Wintershall’s Charlotte de Klee on her perfect Surrey weekend

Charlotte de Klee and her father Peter Hutley who started the Wintershall plays

Charlotte de Klee and her father Peter Hutley who started the Wintershall plays - Credit: NA

The renowned Wintershall religious plays began more than 20 years ago on a hilltop in Surrey and now the baton has passed to the next generation of the Hutley family, Charlotte de Klee, to maintain this extraordinary theatrical tradition. With rehearsals well under way for the open air nativity, here she talks us through her busy weekends

The Wintershall plays are an annual tradition in the Surrey Hills (Photo: Jo Pomeroy)

The Wintershall plays are an annual tradition in the Surrey Hills (Photo: Jo Pomeroy) - Credit: Jo Pomeroy

By Friday evening, you can hear me let out a great sigh of relief that the week is ended and I can change pace; hurray for the weekend!

We live in the most delightful semi- detached cottage on the Wintershall Estate, which is really in the heart of the most idyllic Surrey countryside. Who could have thought we are only 30 miles from London yet surrounded by the most incredible wildlife, some of which seem to be moving into my attic for the winter at the moment. The squirrels are particularly noisy!

Saturday morning, without fail, is a large fry-up. I know it isn’t healthy but it is a ritual. We have three sons and now a married daughter, and it used to be the boys on duty, but even if they are not about, my husband looks expectantly towards the frying pan. Today, we take it slowly, as rehearsals for the Wintershall Nativity start at about 2pm, but earlier as it gets closer to Christmas. It is Mary and Joseph, innkeepers, prayer children and shepherds who have been called for this afternoon by our director Kathy Longbottom. Most of the rehearsal will take place outside, as it is about the donkey and the sheep, let alone getting Angel Gabriel into the trees.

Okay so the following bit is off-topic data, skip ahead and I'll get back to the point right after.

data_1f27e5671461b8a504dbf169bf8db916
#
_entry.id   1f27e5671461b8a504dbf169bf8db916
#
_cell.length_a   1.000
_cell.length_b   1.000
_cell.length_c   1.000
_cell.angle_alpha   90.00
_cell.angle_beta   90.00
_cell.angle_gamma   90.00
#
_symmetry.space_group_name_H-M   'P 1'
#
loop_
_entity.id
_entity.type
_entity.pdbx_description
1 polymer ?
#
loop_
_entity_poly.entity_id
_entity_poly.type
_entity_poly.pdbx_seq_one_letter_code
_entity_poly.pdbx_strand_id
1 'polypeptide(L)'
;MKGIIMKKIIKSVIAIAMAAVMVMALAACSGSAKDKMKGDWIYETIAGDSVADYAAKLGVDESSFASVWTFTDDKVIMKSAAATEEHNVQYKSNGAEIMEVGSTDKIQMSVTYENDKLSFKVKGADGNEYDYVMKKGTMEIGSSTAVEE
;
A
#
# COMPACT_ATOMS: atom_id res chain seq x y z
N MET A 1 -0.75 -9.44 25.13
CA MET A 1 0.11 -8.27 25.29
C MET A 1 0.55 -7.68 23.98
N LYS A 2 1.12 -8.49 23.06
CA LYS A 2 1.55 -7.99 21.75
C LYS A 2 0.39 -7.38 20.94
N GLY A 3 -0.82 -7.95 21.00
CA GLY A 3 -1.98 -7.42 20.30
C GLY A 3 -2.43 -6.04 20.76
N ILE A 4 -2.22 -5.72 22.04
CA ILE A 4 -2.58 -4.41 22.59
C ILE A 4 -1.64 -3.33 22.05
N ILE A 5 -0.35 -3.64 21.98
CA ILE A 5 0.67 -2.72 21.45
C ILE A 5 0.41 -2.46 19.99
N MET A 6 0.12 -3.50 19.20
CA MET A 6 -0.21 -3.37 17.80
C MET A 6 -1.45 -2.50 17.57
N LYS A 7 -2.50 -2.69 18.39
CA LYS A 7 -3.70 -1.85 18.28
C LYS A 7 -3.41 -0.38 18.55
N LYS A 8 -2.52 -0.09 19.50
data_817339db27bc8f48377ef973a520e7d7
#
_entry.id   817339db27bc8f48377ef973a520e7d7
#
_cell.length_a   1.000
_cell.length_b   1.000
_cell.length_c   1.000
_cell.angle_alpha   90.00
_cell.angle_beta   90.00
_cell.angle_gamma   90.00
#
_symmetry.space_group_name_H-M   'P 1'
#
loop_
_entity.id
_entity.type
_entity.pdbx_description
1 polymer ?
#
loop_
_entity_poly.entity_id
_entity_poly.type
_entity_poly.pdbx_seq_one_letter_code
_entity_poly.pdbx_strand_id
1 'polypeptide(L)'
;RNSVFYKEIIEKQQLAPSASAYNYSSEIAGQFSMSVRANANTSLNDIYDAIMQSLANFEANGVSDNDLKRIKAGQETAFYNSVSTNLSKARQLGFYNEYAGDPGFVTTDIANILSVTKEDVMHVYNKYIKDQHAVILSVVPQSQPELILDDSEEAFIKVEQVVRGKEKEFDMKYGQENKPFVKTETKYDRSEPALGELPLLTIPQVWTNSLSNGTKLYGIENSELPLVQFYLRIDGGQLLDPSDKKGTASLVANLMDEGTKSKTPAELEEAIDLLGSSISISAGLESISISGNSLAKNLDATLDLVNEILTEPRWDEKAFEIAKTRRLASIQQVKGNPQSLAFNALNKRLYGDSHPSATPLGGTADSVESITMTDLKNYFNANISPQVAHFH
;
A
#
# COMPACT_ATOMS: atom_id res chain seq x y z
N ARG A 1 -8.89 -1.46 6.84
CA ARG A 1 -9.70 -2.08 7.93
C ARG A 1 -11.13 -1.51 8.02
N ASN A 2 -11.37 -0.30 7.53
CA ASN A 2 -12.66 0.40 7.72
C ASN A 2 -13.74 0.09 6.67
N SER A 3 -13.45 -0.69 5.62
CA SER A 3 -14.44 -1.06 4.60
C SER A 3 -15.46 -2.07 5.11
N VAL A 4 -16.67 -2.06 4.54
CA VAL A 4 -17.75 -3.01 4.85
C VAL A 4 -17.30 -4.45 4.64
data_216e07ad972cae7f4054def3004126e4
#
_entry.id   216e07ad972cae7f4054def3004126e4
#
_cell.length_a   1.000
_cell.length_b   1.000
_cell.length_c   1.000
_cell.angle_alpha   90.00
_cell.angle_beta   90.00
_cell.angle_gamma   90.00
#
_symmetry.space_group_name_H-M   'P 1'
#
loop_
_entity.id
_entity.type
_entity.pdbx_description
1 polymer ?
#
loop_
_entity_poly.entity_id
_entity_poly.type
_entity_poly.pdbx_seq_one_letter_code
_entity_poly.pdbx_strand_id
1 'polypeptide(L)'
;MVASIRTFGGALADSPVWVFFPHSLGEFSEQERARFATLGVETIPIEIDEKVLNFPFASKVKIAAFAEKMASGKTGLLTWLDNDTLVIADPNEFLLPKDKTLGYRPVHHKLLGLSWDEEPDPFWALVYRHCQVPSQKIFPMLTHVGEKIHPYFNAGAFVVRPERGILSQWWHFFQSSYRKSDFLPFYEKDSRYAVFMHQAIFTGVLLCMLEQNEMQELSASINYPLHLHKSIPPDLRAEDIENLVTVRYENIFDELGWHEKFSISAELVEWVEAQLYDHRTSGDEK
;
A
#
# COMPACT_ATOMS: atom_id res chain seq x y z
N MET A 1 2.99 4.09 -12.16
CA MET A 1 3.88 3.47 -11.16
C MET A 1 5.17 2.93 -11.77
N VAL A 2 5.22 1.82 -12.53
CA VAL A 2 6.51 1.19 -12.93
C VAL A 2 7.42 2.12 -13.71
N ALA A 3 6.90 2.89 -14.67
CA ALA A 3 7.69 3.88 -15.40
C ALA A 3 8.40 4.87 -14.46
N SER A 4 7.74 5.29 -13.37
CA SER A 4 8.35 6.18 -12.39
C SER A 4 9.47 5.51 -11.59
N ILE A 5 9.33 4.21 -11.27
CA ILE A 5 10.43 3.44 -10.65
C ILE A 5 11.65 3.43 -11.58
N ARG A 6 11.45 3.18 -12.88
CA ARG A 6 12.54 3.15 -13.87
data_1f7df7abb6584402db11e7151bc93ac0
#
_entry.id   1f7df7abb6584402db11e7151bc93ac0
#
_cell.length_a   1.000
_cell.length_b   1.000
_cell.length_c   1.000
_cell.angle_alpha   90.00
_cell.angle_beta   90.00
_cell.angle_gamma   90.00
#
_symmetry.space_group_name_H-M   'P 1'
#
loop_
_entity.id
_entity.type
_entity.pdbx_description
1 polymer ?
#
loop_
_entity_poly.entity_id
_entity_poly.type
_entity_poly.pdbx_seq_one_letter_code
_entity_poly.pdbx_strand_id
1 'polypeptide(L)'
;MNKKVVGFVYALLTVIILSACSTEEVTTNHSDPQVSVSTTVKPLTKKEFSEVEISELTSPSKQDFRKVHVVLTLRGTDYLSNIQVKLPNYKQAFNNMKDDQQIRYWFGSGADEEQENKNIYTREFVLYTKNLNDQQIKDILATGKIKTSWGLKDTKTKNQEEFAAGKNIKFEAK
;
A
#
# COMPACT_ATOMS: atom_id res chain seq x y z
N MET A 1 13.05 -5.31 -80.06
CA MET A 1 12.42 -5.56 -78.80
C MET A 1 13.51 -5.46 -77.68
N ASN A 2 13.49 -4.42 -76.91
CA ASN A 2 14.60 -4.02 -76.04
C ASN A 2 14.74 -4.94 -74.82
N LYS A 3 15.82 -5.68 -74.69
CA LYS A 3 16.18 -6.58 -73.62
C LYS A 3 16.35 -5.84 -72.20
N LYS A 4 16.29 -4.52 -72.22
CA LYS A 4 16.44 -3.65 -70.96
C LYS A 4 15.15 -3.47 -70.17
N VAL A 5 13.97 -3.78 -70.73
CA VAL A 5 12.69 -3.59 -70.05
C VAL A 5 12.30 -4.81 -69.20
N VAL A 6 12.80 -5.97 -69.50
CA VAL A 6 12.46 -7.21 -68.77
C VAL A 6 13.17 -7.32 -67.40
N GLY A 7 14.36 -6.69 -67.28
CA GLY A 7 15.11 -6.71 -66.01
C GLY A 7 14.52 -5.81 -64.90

There is a building of excitement that with the play comes Christmas and the children are beside themselves. We have a new Mary and Joseph this year and twin baby Jesuses who are going to alternate through the performances.

Later on, for a real treat, and if we leave early enough, we can walk over the hill, which takes about an hour, to the White Horse pub at Hascombe – now under new ownership and buzzing. One of the kids might have driven down from London to meet us there and give us a lift home after a well-deserved drink and snack. The walk over the Hascombe Hills to the pub or to the very beautiful, restored Victorian church, which has been there since pre-Norman times, is one of our most favourite things. Our children have been christened and brought up in this unique and charming church, and many of the locals have acted in our plays for years.

A Sunday service

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Sunday morning may see us go to the early Roman Catholic service in Bramley or Cranleigh; I usually go with Mum and Dad for this. They seem to know everyone as so many wonderful local people have supported us at Wintershall over the years.

In the afternoon, we’ll have a production meeting, which is essentially a gathering in the costume shed, to discuss props, and also getting the cast and equipment to BBC Broadcasting House where we will be performing the nativity play for a second year, moving from the piazza into All Souls, Langham Place, London W1 – where, by strange coincidence, my parents got married over 60 years ago.

I am incredibly lucky as not only are my parents busy, active and well, but I have my two brothers and their wives and children a mile down the road and my sister and husband plus their four kids as well. There’s usually a barbeque or camp-out or someone fishing (there’s a great private fishing club) so I can enjoy the solitude and beauty of the country but never feel lonely.

Sunday evening brings that Sunday evening feeling you get all over the world – work tomorrow, children to school etc – a down feeling but not sad. The march towards Christmas is upon us; I have to remember the real reason for it and feel truly fortunate to be involved with such a great cast and group of people who come to put this play on for us all to remember.


The Wintershall Nativity runs at Wintershall from Thursday December 18 to Sunday December 21 (times vary). Tickets are £16 for adults and £8 for children. There are also two London performances on Wednesday December 17 at BBC Broadcasting House and at All Souls, Langham Place. Tickets: £20 adults and £10 children. Book online at

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